Faecal marking behaviour in Eurasian lynx, Lynx lynx
Deniz Mengüllüoğlu, Anne Berger, Daniel Förster, Heribert Hofer
IZW Berlin, Alfred –Kowalke-Str. 17 10315 Berlin,Germany.
This study presents the first findings on faecal marking behaviour in
• A density-dependent scraping behaviour (Fig.1) was frequently displayed
during pre-mating period to keep away the rivals from territories.
•Lynx used a highly aromatic plant, Juniperus oxycedrus, frequently as
•Faecal marking was mostly concentrated on the borders of neighbouring
Faecal marking was most frequent during mating whereas scraping was highly frequent in winter season (pre-mating) (Fig.5)
Among the five categories of marked objects (Fig.6);
A) Juniperus excelsa (aromatic, no spines)
B) Forestry logs
C) Juniperus oxycedrus (Fig.8, highly aromatic, spiny needles)
D) Pinus nigra
Juniperus oxycedrus was significantly more frequently marked (Fig.6/C, Fig.7)
(Mann-Whitney U pairswise p<0.05).
This study aims to reveal the faecal marking behaviour in the Eurasian lynx.
Materials and Methods
•Faeces (n = 100) were found with a scat detection dog (Fig.2) in Autumn 2013-Spring 2015 in Nallihan Mtn.s, Turkey
•The presence, place and season of marking and the markıng object was noted
•DNA swabs were taken from faeces and individuals were identified through microsatellites.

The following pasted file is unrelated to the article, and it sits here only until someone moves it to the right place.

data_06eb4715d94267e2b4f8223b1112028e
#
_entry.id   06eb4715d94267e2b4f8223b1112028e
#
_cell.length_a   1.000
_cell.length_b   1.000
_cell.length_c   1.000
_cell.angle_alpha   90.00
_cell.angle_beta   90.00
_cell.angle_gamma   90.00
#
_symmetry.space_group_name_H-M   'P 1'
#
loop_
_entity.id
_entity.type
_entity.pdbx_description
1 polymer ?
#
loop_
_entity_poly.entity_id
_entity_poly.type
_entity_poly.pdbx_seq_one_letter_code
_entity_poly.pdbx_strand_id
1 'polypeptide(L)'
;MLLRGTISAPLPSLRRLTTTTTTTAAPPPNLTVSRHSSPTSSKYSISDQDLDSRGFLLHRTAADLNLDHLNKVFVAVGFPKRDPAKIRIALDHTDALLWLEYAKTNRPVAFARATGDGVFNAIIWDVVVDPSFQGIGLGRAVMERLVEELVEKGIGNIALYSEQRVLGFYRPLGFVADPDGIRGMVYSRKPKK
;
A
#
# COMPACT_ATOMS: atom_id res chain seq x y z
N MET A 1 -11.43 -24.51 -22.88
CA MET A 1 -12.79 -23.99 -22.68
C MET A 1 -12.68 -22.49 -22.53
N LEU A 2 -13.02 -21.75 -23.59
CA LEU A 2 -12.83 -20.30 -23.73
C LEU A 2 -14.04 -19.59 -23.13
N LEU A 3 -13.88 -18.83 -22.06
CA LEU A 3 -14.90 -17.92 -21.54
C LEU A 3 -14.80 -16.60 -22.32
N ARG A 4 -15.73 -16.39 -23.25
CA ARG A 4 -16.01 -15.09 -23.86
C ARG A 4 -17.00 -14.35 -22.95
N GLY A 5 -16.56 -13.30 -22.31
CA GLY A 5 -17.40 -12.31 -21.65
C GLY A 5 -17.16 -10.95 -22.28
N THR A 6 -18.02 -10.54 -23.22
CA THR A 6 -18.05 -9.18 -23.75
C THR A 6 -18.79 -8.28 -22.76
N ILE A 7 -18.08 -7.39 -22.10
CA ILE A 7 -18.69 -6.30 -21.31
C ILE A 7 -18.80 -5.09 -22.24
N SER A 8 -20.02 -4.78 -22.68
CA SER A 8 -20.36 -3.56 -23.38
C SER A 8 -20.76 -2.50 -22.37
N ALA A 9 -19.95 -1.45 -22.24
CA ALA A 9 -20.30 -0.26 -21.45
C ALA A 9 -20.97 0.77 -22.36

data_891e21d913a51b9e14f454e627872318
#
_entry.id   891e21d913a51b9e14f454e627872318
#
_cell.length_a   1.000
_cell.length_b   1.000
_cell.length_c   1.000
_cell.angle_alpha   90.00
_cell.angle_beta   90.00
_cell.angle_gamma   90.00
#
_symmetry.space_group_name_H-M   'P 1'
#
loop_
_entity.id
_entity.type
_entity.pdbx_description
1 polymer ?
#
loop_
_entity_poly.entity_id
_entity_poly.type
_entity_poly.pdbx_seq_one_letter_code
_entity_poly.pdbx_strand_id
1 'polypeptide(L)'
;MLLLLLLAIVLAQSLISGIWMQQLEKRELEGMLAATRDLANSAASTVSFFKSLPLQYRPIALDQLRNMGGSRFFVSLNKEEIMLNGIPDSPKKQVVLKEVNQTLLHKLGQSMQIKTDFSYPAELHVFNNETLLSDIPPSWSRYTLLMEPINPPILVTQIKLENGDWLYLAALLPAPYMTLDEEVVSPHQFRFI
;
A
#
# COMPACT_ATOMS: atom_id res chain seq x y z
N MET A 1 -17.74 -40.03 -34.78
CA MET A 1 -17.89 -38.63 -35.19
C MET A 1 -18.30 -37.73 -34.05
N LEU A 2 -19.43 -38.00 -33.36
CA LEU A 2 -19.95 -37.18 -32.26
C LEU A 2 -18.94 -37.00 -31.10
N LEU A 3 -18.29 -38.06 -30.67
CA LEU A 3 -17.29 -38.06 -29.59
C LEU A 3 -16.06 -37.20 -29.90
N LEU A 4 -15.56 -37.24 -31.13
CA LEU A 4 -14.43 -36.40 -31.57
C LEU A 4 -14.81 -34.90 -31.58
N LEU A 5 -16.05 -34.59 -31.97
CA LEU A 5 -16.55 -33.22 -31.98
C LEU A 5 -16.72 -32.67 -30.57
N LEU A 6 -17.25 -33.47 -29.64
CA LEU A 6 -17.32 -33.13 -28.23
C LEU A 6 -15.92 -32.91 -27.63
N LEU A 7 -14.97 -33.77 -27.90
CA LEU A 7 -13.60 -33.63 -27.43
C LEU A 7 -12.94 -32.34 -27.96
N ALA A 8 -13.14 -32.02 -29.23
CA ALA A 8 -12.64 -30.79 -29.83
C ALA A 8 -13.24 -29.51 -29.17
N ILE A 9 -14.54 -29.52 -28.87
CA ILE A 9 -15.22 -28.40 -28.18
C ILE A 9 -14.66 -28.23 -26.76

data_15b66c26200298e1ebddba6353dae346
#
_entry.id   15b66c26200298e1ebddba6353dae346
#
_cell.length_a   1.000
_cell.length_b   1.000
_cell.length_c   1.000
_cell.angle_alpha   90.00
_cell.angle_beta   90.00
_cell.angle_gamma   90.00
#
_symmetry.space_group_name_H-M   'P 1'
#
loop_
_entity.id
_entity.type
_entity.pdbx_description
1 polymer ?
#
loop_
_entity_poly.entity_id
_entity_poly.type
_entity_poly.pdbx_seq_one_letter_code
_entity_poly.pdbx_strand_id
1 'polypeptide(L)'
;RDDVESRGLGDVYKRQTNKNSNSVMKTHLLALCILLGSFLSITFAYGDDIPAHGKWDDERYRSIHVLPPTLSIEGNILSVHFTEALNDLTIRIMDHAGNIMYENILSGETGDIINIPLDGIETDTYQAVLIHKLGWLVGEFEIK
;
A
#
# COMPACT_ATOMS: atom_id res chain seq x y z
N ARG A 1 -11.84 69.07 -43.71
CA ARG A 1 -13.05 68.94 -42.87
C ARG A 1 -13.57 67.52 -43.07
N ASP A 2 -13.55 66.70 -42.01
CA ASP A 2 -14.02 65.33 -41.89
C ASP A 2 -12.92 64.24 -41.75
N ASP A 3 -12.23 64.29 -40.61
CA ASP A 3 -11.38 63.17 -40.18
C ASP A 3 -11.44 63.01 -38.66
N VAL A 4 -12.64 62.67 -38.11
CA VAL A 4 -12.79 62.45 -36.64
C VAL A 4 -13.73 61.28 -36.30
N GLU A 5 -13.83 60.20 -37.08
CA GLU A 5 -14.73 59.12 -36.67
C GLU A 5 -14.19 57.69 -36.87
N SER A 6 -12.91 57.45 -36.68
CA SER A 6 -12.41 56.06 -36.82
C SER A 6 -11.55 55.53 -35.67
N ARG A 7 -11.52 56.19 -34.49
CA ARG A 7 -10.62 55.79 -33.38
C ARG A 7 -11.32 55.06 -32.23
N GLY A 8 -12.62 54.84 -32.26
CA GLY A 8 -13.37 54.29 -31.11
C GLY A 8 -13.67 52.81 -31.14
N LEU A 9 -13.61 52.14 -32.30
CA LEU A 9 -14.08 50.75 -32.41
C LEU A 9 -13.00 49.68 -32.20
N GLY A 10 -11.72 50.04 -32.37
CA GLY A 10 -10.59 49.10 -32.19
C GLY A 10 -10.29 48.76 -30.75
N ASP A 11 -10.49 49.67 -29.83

Fig. 1. Camera trap pictures of a a) scraping and b) defecating territorial male lynx.
winter mating summer autumn
Fig.5. Seasonal patterns
1)Avgan B. et al. (2014). Wildl. Biol.; 2) Breitenmoser, U. et al. (2005). ‘Balkan Lynx Field Book.’ (KORA and Cat S.G.); 3) MELLEN, J.D., 1993. Am. Zool.;
4) SMITH J.L.D. et al. (1989). Anim. Behav.
•As a novel insight to the existing research on lynx behaviour (2), this study revealed that faeces are also used for scent marking in the Eurasian lynx .
•The reason for scraping is thought to be the high lynx density in Anatolian lynx populations (1).
•The findings of this study are consistent with those on other felids (4; 3), which show the intensity of faecal marking increasing as the mating season
approaches and the marking locations concentrating on the borders of neighbouring territorial animals (Fig.8).
Fig.3. Presence of faecal marking (%)
Fig. 4. Presence of scraping in marked
Hasan Emir, Serdar Geredelioğlu, Gökhan Yıldızhan, Ömer Kıraç, Ali Onur Sayar, Tanja Noventa, Ivan Palmegiani.